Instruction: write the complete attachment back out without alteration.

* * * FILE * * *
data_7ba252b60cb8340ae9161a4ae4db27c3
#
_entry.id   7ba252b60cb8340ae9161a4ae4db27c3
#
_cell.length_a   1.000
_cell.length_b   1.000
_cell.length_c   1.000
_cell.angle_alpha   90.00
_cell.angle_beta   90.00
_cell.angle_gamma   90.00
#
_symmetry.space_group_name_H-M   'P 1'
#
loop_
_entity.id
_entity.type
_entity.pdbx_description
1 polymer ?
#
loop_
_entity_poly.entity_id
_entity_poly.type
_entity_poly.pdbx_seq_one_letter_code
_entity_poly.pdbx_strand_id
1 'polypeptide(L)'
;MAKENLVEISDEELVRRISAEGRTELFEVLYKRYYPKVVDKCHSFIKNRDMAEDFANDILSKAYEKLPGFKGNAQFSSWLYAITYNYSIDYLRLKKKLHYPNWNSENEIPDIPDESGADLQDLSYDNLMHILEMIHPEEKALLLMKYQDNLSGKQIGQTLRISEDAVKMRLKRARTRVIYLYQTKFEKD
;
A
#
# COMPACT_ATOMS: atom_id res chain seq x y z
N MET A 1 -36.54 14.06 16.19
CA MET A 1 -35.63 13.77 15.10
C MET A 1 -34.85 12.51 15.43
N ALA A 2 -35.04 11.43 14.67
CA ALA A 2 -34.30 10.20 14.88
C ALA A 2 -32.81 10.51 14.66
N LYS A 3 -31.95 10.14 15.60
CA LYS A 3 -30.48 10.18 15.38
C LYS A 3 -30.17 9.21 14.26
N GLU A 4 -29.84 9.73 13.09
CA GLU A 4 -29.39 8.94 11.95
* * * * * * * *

data_7ba252b60cb8340ae9161a4ae4db27c3
#
_entry.id   7ba252b60cb8340ae9161a4ae4db27c3
#
_cell.length_a   1.000
_cell.length_b   1.000
_cell.length_c   1.000
_cell.angle_alpha   90.00
_cell.angle_beta   90.00
_cell.angle_gamma   90.00
#
_symmetry.space_group_name_H-M   'P 1'
#
loop_
_entity.id
_entity.type
_entity.pdbx_description
1 polymer ?
#
loop_
_entity_poly.entity_id
_entity_poly.type
_entity_poly.pdbx_seq_one_letter_code
_entity_poly.pdbx_strand_id
1 'polypeptide(L)'
;MAKENLVEISDEELVRRISAEGRTELFEVLYKRYYPKVVDKCHSFIKNRDMAEDFANDILSKAYEKLPGFKGNAQFSSWLYAITYNYSIDYLRLKKKLHYPNWNSENEIPDIPDESGADLQDLSYDNLMHILEMIHPEEKALLLMKYQDNLSGKQIGQTLRISEDAVKMRLKRARTRVIYLYQTKFEKD
;
A
#
# COMPACT_ATOMS: atom_id res chain seq x y z
N MET A 1 -36.54 14.06 16.19
CA MET A 1 -35.63 13.77 15.10
C MET A 1 -34.85 12.51 15.43
N ALA A 2 -35.04 11.43 14.67
CA ALA A 2 -34.30 10.20 14.88
C ALA A 2 -32.81 10.51 14.66
N LYS A 3 -31.95 10.14 15.60
CA LYS A 3 -30.48 10.18 15.38
C LYS A 3 -30.17 9.21 14.26
N GLU A 4 -29.84 9.73 13.09
CA GLU A 4 -29.39 8.94 11.95